Monday, August 11, 2008

Guilford Historical Society brawl

Well, one doesn't generally equate a historical society's membership with a propensity for scuffling, but apparently there is always an exception to the rule. Witness the Guilford Historical Society, recently the focus of some member conflict resulting in assault charges.

The Katahdin Regional Wiki reports that "The Guilford Historical Society was founded in 1983 by a small group of interested people." Very interested, it seems.
Heated' historical society meeting leads to assault charge in Guilford
Thursday, May 29, 2008 - Bangor Daily News

GUILFORD, Maine - A "pretty heated meeting" among Guilford Historical Society members over the display of old photographs turned uglier Tuesday when fists and hair started flying.

As members were leaving Tuesday’s meeting, the society’s secretary, Zarvin Shaffer, 38, allegedly punched member Al Hunt, 48, in the jaw with his fist, and Shaffer’s teenage son allegedly pulled the hair of Hunt’s wife, according to Investigator Guy Dow of the Piscataquis County Sheriff’s Department.

Shaffer, who was charged with assault, claimed Hunt had intentionally bumped into him as they left the museum where the "heated" meeting was held, Dow said. After Hunt allegedly was slugged, Dow said Hunt’s wife Laurel Hunt, 44, started yelling and she picked up a chair reportedly to protect herself. When she did so, Shaffer’s son allegedly pulled her hair, Dow said. The juvenile has not been charged but the matter is still under investigation, he said.

The disagreement among members was because Robert Shaffer, society president and Zarvin’s father, had removed "one-of-a-kind photographs" of the town from the museum for display in a local restaurant, according to Dow. He said his department received a call last week reporting that some historical society members were troubled that the donated photographs had left the museum’s safe surroundings. Dow said the photographs have since been returned to the museum, but the disagreement apparently continued to smolder.

Robert Shaffer, society president and father of Zarvin Shaffer, told Dow that club members had voted to place some of the photographs in the restaurant for viewing.

About a month later, other developments ensued, related to the incident:
Guilford: Teen charged with assault over museum
Saturday, June 28, 2008 - Bangor Daily News

GUILFORD, Maine - A second person was charged this week in connection with an alleged assault that occurred last month after a heated Guilford Historical Society meeting.

Police charged Zarvin Shaffer, 38, last month for assault and this week they charged a teenager for assault. Both individuals are expected to make their initial court appearance on July 28 in 13th District Court.
Shaffer claimed Hunt had intentionally bumped into him as they left the museum where the meeting was held, Dow said. After Hunt was slugged, Dow said Hunt’s wife, Laurel Hunt, 44, started yelling and when she did so, the teenager allegedly pulled her hair, he said. The teenager told police he was trying to protect himself.

Dow said Laurel Hunt held up a folded canvas chair that she carried to the meetings to protect herself during the alleged assault.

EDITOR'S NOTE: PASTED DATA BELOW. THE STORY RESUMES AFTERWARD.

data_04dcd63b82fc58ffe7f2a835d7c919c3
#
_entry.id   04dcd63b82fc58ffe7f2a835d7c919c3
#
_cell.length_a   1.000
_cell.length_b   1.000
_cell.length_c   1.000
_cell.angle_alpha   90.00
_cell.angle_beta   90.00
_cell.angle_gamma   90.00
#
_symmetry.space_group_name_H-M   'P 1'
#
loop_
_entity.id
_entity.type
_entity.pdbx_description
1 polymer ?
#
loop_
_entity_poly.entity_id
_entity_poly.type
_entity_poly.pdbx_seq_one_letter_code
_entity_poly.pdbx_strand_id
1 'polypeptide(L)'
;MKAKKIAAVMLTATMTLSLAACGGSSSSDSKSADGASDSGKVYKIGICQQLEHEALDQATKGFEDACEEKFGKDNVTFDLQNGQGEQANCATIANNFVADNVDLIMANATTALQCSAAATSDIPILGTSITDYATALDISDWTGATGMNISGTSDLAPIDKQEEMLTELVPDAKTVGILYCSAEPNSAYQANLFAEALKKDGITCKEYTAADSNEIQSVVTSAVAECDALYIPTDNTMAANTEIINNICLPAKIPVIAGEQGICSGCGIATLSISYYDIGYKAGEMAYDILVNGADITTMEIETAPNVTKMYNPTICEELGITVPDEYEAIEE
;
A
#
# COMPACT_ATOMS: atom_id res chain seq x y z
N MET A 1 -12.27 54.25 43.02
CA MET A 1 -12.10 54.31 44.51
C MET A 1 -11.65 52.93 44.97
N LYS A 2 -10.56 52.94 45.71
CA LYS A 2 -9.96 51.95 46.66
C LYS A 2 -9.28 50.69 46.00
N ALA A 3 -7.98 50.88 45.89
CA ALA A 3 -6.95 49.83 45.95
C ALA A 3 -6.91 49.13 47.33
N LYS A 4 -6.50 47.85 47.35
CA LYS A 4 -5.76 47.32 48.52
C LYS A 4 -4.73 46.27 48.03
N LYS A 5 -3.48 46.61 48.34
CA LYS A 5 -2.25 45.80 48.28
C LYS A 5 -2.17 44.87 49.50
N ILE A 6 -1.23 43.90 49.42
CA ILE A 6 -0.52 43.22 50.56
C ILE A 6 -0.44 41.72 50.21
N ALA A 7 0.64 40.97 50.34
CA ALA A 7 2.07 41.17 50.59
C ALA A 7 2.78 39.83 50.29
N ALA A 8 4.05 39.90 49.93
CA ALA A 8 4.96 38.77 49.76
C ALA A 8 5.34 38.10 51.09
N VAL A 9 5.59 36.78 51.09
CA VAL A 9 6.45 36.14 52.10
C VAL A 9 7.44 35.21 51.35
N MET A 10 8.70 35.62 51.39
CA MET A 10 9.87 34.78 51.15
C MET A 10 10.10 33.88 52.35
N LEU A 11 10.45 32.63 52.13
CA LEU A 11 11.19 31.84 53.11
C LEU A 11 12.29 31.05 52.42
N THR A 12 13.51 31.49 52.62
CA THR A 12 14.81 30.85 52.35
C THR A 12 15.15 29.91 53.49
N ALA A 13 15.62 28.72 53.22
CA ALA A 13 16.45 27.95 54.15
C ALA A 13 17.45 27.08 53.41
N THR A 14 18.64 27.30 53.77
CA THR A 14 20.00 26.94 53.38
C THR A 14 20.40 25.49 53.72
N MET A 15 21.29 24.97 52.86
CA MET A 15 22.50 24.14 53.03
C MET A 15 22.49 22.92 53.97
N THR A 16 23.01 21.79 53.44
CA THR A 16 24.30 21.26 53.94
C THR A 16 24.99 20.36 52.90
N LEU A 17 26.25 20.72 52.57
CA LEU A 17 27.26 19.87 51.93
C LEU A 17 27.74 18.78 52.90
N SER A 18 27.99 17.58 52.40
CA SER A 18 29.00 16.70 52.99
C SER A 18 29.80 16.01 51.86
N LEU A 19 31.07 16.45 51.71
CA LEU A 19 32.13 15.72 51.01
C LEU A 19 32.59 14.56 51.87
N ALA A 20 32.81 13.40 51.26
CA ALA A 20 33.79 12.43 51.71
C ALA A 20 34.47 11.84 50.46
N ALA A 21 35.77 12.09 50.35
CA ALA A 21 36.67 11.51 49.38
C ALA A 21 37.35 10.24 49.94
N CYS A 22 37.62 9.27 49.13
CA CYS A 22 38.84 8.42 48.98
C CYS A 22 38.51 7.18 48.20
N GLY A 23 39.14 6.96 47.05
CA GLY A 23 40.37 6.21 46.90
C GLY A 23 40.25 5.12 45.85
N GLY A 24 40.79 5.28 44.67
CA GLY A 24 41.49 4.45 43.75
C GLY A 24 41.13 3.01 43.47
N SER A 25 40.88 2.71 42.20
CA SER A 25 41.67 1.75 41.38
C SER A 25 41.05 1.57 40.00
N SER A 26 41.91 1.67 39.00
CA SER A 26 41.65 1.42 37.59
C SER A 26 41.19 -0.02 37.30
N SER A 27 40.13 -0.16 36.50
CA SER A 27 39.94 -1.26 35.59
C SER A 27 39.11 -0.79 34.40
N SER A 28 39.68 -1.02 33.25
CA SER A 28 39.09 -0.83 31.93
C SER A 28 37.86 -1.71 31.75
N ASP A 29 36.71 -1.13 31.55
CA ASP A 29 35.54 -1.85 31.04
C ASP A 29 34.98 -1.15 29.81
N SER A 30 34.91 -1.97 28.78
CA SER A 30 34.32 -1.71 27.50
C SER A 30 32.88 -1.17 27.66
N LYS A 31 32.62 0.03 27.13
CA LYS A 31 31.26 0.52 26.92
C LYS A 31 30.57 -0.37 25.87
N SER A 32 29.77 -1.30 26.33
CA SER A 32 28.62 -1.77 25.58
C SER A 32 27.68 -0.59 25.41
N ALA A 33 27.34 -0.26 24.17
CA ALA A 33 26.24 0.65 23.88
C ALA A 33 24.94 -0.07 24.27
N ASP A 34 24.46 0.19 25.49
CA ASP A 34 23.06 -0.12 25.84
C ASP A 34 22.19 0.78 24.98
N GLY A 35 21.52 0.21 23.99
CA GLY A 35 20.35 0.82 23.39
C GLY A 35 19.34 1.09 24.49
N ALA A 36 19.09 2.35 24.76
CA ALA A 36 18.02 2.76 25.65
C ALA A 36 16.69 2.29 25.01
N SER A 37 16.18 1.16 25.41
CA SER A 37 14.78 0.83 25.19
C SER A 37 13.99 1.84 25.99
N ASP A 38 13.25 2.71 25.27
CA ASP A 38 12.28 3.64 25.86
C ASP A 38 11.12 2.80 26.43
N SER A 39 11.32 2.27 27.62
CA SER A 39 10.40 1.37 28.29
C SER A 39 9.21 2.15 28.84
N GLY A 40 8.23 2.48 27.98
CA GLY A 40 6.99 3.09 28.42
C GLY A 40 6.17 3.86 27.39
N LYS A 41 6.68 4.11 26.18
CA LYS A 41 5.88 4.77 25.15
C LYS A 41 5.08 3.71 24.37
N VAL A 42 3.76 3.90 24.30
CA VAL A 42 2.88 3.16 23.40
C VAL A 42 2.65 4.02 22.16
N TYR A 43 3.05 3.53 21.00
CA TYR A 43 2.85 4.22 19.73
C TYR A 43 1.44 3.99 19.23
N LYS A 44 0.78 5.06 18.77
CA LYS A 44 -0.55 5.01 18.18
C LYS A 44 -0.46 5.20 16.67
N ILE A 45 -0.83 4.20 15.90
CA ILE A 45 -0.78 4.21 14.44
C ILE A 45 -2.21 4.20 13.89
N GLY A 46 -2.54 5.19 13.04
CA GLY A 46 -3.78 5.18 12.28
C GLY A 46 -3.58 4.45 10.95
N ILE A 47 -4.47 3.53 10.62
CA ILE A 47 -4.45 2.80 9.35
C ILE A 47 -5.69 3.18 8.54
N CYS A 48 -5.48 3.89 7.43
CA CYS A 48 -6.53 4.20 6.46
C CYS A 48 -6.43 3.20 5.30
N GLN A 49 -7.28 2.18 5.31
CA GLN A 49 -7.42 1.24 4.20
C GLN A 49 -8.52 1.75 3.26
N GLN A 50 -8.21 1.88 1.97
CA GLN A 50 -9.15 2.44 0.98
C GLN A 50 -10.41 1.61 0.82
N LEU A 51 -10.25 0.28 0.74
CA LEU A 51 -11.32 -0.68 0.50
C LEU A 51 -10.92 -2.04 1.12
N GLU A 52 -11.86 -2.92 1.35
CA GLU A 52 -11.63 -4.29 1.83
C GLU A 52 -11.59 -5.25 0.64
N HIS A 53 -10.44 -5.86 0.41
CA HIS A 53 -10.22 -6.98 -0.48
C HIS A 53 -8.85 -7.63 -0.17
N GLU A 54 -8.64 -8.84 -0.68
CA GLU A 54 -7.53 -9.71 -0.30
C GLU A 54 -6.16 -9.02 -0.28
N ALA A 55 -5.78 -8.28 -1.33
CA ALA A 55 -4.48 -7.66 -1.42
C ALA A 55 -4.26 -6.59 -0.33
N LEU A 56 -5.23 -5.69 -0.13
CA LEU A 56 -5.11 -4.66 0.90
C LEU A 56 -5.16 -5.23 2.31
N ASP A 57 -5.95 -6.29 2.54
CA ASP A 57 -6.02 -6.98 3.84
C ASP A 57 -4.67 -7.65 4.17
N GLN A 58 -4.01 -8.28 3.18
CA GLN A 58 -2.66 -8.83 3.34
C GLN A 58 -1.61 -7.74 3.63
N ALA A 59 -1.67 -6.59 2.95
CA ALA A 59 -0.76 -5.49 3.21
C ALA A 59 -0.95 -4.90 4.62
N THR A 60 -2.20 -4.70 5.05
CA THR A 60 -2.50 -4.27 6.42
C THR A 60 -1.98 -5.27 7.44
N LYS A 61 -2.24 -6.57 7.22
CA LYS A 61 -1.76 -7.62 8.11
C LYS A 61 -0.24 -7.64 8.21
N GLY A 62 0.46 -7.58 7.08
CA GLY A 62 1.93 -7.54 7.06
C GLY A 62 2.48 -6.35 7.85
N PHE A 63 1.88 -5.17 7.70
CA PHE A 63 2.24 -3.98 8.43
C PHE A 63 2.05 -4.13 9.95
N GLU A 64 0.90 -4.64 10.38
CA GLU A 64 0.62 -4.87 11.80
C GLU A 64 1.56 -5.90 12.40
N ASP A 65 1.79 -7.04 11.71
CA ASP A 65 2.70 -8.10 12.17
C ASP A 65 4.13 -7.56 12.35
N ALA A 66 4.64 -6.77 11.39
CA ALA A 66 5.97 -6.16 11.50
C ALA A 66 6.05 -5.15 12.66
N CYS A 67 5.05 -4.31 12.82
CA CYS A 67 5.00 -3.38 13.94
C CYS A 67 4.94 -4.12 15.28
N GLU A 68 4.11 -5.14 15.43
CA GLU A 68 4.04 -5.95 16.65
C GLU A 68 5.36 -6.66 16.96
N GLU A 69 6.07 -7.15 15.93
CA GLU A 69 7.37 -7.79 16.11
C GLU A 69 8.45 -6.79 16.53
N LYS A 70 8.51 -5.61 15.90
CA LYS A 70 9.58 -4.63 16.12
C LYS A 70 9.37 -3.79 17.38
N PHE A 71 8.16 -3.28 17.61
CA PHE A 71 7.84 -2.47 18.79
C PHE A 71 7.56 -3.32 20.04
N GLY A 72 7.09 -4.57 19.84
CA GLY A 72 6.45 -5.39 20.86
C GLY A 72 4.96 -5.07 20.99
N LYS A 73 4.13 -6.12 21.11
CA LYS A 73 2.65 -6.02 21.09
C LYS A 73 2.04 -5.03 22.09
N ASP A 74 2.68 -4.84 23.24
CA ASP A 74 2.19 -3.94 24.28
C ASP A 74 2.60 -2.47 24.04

About 50 members attended a meeting earlier this week and voted a new slate of officers as follows: Sieferd "Stubby" Schultz, president; Brian Woodworth, vice president; Cindy Woodworth, secretary; and Laurel Hunt, treasurer.

Schultz said members voted earlier to bar Zarvin Shaffer and the teenager from the historical society meetings and the museum.

Read full article here: [Source]
Guilford has other charms beside its active historic preservation contingent, including a covered bridge, and streets that sound delicious: Butter Street and Candy Road. Another feature is the Trebor Mansion Inn, described by Pamela Lanier's B&B site as "Unique and mysterious hilltop mansion on three acres of gardens with mature oaks and maples, overlooking the Pisquataquis River. On the National Register of Historic Places."

Mysterious how? Well, the folks at the inn have a whole page dedicated to discussing the peculiarities of the place, titled The Mysteries of Trebor Mansion: The Inn on the Haunted Hill. The family that runs the inn are not shy about their own mysteries, and on the page titled Your Eccentric Hosts regale readers with hints of tales of themselves: "As to their background, the timid need not inquire and the bold will not need to be told, but let it suffice to say that various family members have sought high political office, been imprisoned by nefarious foreign governments, met everyone from Catholic Cardinals, Grand Rabbis and Sufi Sheiks to confidants of Adolf Hitler, been guests in the homes of Heads of State, broken bread with Communist revolutionaries (reformed and unreformed), and have lived everywhere from Monasteries and mansions to down and out on the streets of Rome and The Big Apple. We look forward to meeting you." Sounds good to me! Curious? Well, there are even links to television features on the inn, click here.


Mark LaFlamme said...

Savages! I wonder what trash talk sounds like among historians?
"Your mother was is badly yellowed because she was not hermetically sealed in proper fashion."
"Look here, you. You take that back or I will be forced to drum you with this 19th century knotting spool."
"Rube! That is mid-20th century at best!"
And so on.

Anonymous said...

Don't forget that the owners of the Inn are the same crew charged with assault in the Historical Society incident. Might want to lock your door if you stay there.